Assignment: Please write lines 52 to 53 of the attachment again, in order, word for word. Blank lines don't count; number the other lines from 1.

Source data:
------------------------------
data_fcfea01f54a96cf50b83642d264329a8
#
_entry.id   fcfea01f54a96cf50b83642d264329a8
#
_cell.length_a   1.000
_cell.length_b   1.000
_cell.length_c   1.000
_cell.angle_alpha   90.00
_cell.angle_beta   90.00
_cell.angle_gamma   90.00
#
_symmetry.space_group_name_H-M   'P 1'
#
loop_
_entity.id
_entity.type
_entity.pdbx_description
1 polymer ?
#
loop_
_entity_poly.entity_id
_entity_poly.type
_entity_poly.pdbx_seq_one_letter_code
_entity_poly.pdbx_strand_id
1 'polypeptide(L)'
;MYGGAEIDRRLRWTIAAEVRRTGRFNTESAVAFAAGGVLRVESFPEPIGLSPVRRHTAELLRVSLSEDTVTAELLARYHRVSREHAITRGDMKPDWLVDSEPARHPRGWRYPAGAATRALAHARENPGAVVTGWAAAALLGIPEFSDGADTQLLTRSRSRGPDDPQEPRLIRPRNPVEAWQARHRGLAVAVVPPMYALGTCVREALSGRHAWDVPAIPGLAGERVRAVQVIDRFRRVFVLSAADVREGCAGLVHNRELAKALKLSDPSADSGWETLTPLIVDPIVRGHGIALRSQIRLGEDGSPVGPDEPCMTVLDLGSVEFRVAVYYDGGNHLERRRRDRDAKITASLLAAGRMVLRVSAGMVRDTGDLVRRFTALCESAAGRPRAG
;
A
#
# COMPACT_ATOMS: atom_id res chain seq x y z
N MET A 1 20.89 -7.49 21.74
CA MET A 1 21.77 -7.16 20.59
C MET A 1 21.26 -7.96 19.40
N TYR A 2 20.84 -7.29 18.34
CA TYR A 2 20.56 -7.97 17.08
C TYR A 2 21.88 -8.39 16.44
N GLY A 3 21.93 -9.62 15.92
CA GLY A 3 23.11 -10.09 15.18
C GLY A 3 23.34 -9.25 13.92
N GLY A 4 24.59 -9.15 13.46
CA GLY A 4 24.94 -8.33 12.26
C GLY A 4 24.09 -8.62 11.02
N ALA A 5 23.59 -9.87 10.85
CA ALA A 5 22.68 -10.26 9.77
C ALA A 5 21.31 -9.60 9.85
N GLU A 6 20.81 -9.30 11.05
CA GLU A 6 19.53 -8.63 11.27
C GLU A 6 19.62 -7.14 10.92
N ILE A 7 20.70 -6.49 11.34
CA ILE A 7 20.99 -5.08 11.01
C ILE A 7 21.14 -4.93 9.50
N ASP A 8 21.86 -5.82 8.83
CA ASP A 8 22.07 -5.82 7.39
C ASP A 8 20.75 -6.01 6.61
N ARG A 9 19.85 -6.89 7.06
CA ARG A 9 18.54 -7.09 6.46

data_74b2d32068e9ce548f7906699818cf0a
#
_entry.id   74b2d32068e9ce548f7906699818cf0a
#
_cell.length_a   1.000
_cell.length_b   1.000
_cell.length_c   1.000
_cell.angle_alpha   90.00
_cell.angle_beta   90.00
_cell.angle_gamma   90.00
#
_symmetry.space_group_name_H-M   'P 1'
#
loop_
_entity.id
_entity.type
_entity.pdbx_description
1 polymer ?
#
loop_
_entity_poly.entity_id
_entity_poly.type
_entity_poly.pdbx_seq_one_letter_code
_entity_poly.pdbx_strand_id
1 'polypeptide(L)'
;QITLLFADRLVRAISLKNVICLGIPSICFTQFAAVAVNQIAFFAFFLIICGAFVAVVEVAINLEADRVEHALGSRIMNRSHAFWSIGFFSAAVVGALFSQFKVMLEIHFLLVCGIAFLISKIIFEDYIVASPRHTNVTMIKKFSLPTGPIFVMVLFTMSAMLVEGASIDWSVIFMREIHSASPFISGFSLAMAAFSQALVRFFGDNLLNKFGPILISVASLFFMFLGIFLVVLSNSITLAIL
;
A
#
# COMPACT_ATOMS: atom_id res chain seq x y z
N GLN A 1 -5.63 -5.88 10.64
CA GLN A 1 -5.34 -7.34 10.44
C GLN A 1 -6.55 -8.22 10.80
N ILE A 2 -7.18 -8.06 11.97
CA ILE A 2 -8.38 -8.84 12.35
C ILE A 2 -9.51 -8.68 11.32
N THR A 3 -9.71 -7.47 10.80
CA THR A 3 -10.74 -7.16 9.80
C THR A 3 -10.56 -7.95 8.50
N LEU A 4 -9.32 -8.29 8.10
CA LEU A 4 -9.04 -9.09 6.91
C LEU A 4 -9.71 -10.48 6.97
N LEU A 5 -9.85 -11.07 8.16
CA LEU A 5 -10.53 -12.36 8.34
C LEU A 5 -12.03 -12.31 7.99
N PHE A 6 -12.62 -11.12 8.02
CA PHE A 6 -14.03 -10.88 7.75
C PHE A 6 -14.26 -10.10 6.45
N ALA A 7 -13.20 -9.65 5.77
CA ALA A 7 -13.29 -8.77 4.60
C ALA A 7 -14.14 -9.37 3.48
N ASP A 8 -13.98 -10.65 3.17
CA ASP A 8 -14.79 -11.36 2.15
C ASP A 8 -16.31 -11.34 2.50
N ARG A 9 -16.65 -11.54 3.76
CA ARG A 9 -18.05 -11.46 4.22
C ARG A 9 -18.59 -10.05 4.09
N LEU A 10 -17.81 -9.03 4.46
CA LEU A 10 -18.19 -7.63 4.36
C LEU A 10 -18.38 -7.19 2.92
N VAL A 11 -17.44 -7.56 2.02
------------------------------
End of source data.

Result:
N ASP A 8 21.86 -5.82 8.83
CA ASP A 8 22.07 -5.82 7.39